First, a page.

Vaccination is the best way to reduce the risk of getting flu. Being vaccinated gives you protection against flu by building immunity to the virus and preventing transmission of the virus to other people.
is required annually, as immunity from the vaccine decreases over time and the
vaccine can change each year to cover the current virus strains. Vaccination
usually takes up to 2 weeks to be effective.
The flu season usually peaks in most of Queensland in July/August.
Vaccination is recommended for anyone aged 6 months and older who wishes to protect themselves from influenza and its complications.
Free vaccine is available for those individuals at greatest risk of severe flu. They are:
- pregnant women during any trimester
- adults aged over 65 years old
- Aboriginal and Torres Strait Islander people aged 15 years old and over
- Aboriginal and Torres Strait Islander children aged 6 months to 5 years old
- individuals over 6 months old with medical conditions predisposing them to severe flu.
Where to get vaccinated:
- Your doctor or local immunisation provider
- Community pharmacies may offer a flu vaccination service
- Some local councils run immunisation clinics
- Some employers may offer free flu vaccinations for their staff.
The vaccine does not contain live flu viruses and cannot cause flu. However, some people may experience mild flu-like symptoms for up to 48 hours as their immune system responds to the vaccine. Serious reactions to immunisation are rare. While some people may experience mild side effects such as pain, swelling, and redness at the injection site, these usually resolve quickly.
Immediate allergic reactions to flu vaccine are rare. People who are allergic to eggs are no longer excluded from flu vaccinations and should discuss their egg allergy and vaccination with their doctor.
If you experience any symptoms that concern you, call 13 HEALTH, your doctor, or the immunisation provider.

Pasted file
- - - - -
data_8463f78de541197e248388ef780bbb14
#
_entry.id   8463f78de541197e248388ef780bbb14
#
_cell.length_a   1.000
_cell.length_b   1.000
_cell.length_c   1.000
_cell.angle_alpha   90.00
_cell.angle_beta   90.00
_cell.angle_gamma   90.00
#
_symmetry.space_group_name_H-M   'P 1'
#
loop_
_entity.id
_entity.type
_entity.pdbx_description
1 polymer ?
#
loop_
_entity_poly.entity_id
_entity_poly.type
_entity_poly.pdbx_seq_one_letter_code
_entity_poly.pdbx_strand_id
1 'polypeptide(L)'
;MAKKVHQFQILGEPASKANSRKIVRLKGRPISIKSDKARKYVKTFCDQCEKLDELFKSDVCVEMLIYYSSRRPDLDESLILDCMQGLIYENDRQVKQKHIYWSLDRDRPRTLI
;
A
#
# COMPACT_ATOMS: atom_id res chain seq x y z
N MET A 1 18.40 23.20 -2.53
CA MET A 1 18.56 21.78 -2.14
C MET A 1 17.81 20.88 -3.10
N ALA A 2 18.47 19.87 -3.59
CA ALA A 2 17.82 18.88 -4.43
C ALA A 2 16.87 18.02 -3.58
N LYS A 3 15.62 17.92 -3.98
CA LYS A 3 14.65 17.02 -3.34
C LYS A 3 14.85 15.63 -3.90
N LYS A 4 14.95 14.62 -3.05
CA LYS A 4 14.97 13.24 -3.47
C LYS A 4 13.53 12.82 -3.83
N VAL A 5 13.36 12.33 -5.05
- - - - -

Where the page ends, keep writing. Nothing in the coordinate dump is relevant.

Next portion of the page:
2017 seasonal flu vaccine
World Health Organization (WHO) influenza experts select the influenza strains for the southern hemisphere season each year. Their selection is usually accurate but it is never entirely possible to know what strains will circulate until well into the season.
The influenza vaccine is updated each year to reflect virus strains circulating around the world in the last 12 months.
In 2017, only the four strain, or quadrivalent influenza vaccine (QIV) is available in Australia.
The virus strains included in the 2017 vaccines are:
- A (H1N1): an A/Michigan/45/2015 (H1N1)pdm09 like virus (New strain differs from strain in 2016 vaccine)
- A (H3N2): an A/Hong Kong/4801/2014 (H3N2) like virus
- B: a B/Brisbane/60/2008 like virus
- B: a B/Phuket/3073/2013 like virus.
Most people recover from the flu within a week, although a cough and tiredness may persist.
Serious complications of flu occur in a small proportion of people who are infected and include pneumonia, inflammation of the heart muscle and neurologic complications, which can lead to hospitalisation and death. People at highest risk of complications from flu include those with pre-existing medical conditions. However, previously healthy people can also have severe complications.
For young children and the elderly, flu is one of the most common vaccine preventable causes of hospitalisation.